DENVER, CO - We all know that electricity can be deadly, but did you know that one of the most common sources of electrical shock injuries is when Do-It-Yourselfers fail to observe simple rules of safety?
According to Gary Stone, founder of Allstar Electrical Services, safe work starts with a plan. “Take a few moments to think through what you’re doing and start taking notes before you begin your next electrical project. Write down things like what parts and tools you’ll need,” he says. “And make sure you have the proper permits if your job requires them. Most cities require permits for any improvements in the home or business unless the change is cosmetic only, and then only if the project is not the least bit complicated. It’s for your own safety, so call your local building department first to save yourself a lot of time and aggravation later.”
Residential and commercial remodeling projects are one of the largest segments of business for Allstar Electrical Services doing its electrical contracting business in Denver and Colorado Springs, all along the Front Range in Colorado.
Don’t assume that just because you want to make an electrical change that you can, either. If you want to install another breaker in your electrical service box, you need to be sure there’s room for it. If the service to your home or business (assuming you own the building you office in and are attempting to make the changes yourself), and the service needs to be upgraded entirely, that’s a job for a professional electrician.
When making even a simple change like installing a ceiling fan or changing out a light fixture, check your toolbox first before starting your project. Don’t overlook things like insulated leather gloves, safety glasses and shoes with rubber or other non-conductive soles., not to mention a wooden ladder, Phillips head screw driver, flat screw driver, wire cutters and plastic caps to finish off any wires.
“Keep your frustration level down by making sure you have the little things you may need like electrical tape and wire nuts that are the right size for what you’re doing,” Stone advises. “After several interruptions and trips back to the hardware store, you’re not going to be in the right state of mind to be working around electricity.”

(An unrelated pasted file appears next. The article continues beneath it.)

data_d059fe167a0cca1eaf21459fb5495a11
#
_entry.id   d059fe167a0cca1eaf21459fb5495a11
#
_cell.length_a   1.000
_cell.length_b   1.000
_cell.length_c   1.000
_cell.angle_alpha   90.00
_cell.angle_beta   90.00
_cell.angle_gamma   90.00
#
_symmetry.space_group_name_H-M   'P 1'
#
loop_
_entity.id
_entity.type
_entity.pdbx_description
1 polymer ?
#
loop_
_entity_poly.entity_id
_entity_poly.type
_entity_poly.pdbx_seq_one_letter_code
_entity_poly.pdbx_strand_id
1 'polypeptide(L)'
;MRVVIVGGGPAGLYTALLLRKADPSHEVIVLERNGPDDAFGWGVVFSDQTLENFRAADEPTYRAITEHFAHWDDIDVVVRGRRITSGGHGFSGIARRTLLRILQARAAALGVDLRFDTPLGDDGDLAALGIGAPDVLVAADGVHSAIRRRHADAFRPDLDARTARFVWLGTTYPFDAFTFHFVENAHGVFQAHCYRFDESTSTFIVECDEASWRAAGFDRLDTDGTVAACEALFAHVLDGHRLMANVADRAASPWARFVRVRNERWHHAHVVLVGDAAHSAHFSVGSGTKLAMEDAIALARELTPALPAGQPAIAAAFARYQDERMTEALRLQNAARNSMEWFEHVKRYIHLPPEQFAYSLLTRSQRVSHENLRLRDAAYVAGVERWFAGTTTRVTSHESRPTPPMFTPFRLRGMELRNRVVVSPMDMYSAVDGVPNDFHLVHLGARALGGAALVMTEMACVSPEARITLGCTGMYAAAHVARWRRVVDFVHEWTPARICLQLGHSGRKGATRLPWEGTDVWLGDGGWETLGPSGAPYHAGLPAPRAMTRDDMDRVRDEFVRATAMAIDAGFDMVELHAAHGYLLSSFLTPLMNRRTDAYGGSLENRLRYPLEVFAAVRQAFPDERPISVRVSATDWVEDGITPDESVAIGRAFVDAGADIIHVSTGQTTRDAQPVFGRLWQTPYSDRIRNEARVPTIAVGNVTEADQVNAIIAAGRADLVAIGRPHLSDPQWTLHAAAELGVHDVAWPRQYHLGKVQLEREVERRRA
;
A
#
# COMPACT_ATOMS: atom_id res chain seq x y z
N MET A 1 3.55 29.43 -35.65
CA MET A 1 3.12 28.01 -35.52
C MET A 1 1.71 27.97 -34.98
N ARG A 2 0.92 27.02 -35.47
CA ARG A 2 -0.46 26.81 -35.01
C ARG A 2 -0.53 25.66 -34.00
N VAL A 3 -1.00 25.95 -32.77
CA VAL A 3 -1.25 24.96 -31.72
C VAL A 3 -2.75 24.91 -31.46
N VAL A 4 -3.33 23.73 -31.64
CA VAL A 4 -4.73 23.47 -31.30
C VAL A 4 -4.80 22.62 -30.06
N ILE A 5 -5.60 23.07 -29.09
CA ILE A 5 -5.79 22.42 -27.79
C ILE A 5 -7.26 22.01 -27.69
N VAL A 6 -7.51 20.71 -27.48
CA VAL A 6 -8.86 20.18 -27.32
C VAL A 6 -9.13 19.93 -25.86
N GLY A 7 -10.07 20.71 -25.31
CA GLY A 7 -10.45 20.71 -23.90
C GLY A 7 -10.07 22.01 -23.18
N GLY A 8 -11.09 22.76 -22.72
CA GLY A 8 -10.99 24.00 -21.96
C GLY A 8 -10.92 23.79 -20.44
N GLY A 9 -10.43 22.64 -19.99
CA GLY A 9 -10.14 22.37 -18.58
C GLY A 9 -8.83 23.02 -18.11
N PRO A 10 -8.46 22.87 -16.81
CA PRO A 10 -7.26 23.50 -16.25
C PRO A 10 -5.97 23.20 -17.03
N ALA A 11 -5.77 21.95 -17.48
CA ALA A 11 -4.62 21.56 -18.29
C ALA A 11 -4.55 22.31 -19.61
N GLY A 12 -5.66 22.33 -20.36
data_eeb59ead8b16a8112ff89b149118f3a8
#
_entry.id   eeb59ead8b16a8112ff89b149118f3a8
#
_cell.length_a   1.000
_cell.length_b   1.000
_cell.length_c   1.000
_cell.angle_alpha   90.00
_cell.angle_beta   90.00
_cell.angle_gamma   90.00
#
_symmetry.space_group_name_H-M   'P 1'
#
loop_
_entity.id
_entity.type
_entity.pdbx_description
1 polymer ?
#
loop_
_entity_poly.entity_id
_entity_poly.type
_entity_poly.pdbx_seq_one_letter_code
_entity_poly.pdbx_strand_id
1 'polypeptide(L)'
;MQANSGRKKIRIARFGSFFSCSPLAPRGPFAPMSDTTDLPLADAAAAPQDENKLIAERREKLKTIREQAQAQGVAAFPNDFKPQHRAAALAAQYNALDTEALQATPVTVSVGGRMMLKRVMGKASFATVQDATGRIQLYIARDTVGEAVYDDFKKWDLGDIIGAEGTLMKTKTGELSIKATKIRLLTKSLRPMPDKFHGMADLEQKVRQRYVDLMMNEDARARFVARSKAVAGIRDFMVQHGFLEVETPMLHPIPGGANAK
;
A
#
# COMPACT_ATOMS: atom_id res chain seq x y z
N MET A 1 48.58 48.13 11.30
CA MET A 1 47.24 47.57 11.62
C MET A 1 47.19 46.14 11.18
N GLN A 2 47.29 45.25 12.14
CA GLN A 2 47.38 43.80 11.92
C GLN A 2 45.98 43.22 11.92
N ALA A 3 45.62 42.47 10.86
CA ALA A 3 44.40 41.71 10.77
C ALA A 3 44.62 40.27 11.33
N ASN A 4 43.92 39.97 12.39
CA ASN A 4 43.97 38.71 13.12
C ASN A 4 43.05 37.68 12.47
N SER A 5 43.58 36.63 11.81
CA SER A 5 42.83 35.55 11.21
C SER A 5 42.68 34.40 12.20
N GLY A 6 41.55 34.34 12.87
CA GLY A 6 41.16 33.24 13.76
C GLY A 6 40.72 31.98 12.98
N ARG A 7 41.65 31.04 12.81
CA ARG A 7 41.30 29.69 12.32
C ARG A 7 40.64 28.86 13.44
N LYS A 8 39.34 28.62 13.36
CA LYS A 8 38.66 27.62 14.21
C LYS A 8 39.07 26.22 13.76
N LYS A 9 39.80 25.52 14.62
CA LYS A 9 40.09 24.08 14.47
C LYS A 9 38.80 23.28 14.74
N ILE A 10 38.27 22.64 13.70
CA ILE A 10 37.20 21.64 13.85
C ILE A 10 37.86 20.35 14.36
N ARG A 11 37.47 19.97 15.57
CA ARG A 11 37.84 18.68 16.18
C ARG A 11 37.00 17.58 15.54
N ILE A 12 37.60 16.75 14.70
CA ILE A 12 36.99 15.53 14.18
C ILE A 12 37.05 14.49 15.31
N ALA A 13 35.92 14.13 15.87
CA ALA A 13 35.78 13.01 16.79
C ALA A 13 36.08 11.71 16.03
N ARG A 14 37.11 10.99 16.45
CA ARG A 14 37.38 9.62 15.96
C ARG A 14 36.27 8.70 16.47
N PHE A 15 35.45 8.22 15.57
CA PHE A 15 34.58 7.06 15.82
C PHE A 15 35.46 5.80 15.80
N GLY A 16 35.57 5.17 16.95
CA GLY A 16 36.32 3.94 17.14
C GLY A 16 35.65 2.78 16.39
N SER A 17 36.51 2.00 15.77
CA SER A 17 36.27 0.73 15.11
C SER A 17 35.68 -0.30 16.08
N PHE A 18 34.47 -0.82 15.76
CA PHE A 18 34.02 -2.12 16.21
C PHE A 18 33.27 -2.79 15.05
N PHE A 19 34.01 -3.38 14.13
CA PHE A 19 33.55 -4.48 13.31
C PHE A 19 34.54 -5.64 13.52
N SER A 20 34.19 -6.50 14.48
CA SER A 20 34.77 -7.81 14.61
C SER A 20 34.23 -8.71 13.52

And speaking of interruptions, electrical projects are no place for curious pets or children.
If you’re going to be working someplace where digging is necessary, be sure to call Xcel Energy (Colorado’s dominant power provider) for a free check for buried utilities. Call Before You Dig is a national locating service that will send a professional to assess underground line locations and is available by simply dialing 811. You need to give them at least two business days’ notice before starting to dig. If you damage or cut buried utilities, it not only can injure or kill you, but you may be subject to fines and repair costs.
A clear and organized workspace is important when performing any electrical task, both for efficient work and for safety. And NEVER do electrical work in wet or damp areas or in wet clothing or gloves.
When you’re working on an electrical circuit or in or around a breaker or fuse box, be absolutely sure the power to it is turned off. “An easy way to test whether you have the correct breaker turned off in another room is to plug a radio into the circuit and turn up the volume so you can hear it at the breaker panel,” Stone notes. “When you switch off the right circuit, you’ll hear the radio go off.” Of course, Allstar Electrical Services’ electricians show up on the job site equipped with the knowledge and tools to assess if the power is off or not. Electrical panels and fuse boxes are no place for amateurs or weekend handymen to be working unless they have the knowledge and experience to do it. “Most people don’t realize that the center wires feeding the panel are 240 volts and may still be live even when the ‘Main’ switch is off,” Stone warned.
It’s especially important to know your limitations when it comes to doing electrical work. If you feel the least bit uncomfortable tackling a project yourself, stop and call a licensed electrician. Allstar Electrical Services prides itself on it’s efficient and affordable workmanship and rates. “Most small projects aren’t that expensive and can look like bargains when you consider the potential harm and cost of a botched job,” adds Stone.
For information contact Allstar Electrical Services LLC at 303-399-7420 or or visit the Allstar website at www.allstarelectrical.com.